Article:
Harvard University is receiving the biggest gift in its history — $350 million to the School of Public Health to help fight global health threats, university officials plan to announce Monday.
The donation comes from the Morningside Foundation, the family charity of Hong Kong billionaire Gerald Chan. It will substantially bolster the endowment of one of the university’s lesser-funded schools.
“Let us hope this will be a signal to the world about how important public health is,” Harvard University president Drew Faust said in an interview. The public health field in general “has been underresourced,” she said, as evidenced by the world’s slow response to the Ebola outbreak, which has become a scourge in western Africa.
The school will be renamed the Harvard T. H. Chan School of Public Health in honor of Gerald Chan’s late father.
The gift will be added to the public health school’s endowment, which was valued at $1.1 billion in 2013, a sliver of the university’s $32.7 billion total endowment. Among the schools at Harvard, Public Health drew the smallest proportion of its budget from its endowment. Seventy percent of the school’s income has come from federal research grants, a variable and shrinking source.
By providing a reliable flow of income, the gift will enhance the public health school in several ways, said Dr. Julio Frenk, its dean.
Financial aid to students will increase, attracting a more diverse student body, including those from poor nations abroad. The school plans to start a loan-forgiveness program for those who commit to working in underserved parts of the United States or in impoverished countries.
The school will also be better positioned to recruit faculty and offer sabbaticals to younger faculty. Also, it plans to provide seed money to help professors launch research projects that they hope will later qualify for competitive federal grants.
“The Harvard School of Public Health is such a hidden gem,” said Gerald Chan. He noted that Harvard’s business and law school graduates go on to lucrative careers, enabling them to make substantial donations, while public health graduates tend to “take the oath of poverty” and pursue lower-paying work.
Chan is an exception. He earned master’s and doctorate degrees from the public health school in the 1970s but made his fortune in real estate and other investments. His family foundation previously funded a professorship at the school.
“So much good has come out of this school,” Chan said. “While medical doctors give health benefits to individual patients, public health is a field that helps to give benefit to the whole population.”
The Harvard School of Public Health, which celebrated its centennial last year, has had a role in the creation of the polio vaccine, the eradication of smallpox, the “designated driver” campaign to prevent drunken driving, the underpinnings of the Clean Air Act, and research that linked trans fats to heart disease — all among the public health advances credited with adding 25 years to Americans’ lifespan in the 20th century.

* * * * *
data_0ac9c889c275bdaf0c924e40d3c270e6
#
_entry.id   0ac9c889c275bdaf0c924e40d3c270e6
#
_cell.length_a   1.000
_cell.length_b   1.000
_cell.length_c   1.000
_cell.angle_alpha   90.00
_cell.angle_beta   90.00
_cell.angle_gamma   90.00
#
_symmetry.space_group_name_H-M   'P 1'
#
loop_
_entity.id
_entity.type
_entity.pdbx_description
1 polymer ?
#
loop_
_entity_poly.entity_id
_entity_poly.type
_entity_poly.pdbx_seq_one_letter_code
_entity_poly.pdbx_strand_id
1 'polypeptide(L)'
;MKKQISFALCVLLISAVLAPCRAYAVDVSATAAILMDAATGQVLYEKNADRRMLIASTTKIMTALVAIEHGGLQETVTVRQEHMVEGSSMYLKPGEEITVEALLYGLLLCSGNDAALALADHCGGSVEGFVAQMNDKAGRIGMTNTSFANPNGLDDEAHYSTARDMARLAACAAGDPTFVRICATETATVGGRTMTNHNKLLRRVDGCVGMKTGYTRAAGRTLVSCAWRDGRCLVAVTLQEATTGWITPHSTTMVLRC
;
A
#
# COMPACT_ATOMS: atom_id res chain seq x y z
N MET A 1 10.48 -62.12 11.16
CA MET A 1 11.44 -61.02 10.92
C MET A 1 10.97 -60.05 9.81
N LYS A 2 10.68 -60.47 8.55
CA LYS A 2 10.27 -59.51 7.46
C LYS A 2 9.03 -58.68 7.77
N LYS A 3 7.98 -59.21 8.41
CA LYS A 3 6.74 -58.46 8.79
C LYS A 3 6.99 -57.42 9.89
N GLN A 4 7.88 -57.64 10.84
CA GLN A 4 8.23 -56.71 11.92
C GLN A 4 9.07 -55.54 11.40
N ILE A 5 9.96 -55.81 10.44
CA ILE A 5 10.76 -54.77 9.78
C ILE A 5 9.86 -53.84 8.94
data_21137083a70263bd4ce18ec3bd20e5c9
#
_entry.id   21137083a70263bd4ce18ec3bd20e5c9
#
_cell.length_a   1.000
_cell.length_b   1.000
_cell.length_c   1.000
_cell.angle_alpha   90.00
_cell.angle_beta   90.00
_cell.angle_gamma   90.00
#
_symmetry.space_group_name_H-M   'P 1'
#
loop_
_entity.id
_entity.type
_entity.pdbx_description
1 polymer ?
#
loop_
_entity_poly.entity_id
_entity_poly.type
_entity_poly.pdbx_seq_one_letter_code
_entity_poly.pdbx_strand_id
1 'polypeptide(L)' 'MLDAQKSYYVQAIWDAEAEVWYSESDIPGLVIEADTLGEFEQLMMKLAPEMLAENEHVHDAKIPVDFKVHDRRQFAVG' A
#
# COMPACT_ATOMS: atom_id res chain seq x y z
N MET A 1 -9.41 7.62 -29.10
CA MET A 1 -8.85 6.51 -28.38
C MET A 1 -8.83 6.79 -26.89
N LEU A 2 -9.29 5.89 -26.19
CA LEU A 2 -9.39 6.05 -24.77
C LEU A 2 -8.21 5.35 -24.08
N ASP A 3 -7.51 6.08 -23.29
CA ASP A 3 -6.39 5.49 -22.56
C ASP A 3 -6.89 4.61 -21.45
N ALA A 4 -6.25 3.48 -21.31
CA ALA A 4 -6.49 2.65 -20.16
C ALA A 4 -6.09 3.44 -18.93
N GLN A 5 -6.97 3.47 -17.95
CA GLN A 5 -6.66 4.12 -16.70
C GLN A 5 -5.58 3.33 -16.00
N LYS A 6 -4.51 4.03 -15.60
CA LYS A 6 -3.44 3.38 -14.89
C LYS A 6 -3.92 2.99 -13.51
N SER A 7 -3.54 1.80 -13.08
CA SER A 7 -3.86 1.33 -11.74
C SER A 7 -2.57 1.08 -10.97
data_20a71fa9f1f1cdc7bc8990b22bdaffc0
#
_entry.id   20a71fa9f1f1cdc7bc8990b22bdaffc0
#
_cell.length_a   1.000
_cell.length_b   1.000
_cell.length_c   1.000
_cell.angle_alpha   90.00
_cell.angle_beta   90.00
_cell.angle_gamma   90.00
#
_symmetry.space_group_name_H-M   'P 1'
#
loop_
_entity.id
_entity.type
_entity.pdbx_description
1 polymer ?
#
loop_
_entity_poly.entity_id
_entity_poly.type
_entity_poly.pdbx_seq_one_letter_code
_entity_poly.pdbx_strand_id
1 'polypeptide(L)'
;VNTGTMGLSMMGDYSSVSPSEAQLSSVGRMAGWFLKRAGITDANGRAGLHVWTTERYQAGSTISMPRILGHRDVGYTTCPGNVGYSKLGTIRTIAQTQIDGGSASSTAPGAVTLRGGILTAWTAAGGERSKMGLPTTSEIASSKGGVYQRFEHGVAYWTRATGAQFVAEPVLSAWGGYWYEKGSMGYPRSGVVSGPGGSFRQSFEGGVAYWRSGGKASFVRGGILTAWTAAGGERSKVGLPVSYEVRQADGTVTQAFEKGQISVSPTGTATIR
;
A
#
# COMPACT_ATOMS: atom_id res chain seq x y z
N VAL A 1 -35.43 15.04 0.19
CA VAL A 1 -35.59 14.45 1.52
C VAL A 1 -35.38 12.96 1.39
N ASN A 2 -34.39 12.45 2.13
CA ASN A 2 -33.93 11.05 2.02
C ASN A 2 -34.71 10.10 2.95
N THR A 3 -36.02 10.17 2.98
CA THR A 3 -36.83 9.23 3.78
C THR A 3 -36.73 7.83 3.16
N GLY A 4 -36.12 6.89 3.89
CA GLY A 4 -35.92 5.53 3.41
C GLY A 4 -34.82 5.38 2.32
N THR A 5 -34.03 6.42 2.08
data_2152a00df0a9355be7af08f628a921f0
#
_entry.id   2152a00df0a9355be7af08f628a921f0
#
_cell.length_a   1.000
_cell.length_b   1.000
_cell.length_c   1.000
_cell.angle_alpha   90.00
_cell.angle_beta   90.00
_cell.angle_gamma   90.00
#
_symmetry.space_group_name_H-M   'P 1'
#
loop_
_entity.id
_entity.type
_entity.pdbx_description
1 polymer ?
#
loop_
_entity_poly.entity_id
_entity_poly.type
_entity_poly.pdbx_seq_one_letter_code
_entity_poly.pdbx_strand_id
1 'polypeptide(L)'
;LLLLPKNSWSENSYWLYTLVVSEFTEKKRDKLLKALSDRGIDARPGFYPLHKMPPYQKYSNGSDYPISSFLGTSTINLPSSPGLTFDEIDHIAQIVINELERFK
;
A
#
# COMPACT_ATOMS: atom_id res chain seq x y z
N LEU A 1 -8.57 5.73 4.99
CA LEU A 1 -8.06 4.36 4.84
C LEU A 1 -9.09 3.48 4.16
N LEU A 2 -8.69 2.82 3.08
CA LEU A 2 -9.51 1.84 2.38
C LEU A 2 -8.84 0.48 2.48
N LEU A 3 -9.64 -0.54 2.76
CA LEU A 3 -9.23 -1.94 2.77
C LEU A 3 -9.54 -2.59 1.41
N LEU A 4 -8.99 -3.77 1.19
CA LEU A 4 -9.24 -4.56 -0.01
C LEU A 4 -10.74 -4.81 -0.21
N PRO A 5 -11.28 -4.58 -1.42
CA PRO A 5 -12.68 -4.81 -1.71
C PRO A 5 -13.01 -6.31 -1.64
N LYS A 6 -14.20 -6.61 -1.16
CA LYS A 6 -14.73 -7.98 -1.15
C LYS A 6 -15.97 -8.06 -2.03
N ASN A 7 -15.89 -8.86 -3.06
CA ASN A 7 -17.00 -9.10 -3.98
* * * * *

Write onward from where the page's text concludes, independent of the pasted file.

In the 21st century, the school, which enrolls 1,000 students, plans to focus on pandemics, ranging from malaria to obesity; harmful physical and social environments, such as pollution and gun violence; humanitarian crises, including poverty, war, and natural disasters; and failing health systems that make care inaccessible to many.
“As we embark on our second century,” said David Hunter, the school’s dean of academic affairs, “the world faces unprecedented, fast-growing public health threats. This gift vastly increases the odds that we can respond to them effectively.”
The gift will yield roughly $15 million a year through the endowment, adding to the school’s $300 million budget, according to Frenk. But its value is greater than the dollar amount involved, Frenk said, because the money is unrestricted and, unlike grants, not targeted to a specific project.
The school can direct the money to “its most pressing priorities. We don’t know what those will be,” he said.
Starting next year, the school will offer a master’s of public health program in which two-thirds of the coursework takes place online and in the field, enabling people to study while holding jobs.
“Today, we’re also finding ways of freeing ourselves from the constraints of physical space,” Frenk said.
A glimpse of the potential came two years ago, said Faust, when a Harvard online course in epidemiology enrolled 56,000 people around the world. “There were entire hospitals where relevant staff all got together and took it together,” Faust said. Some students organized flash mobs, using social media to gather people to do the coursework.
“It’s important to think about the School of Public Health as more than the students who are there,” Faust said.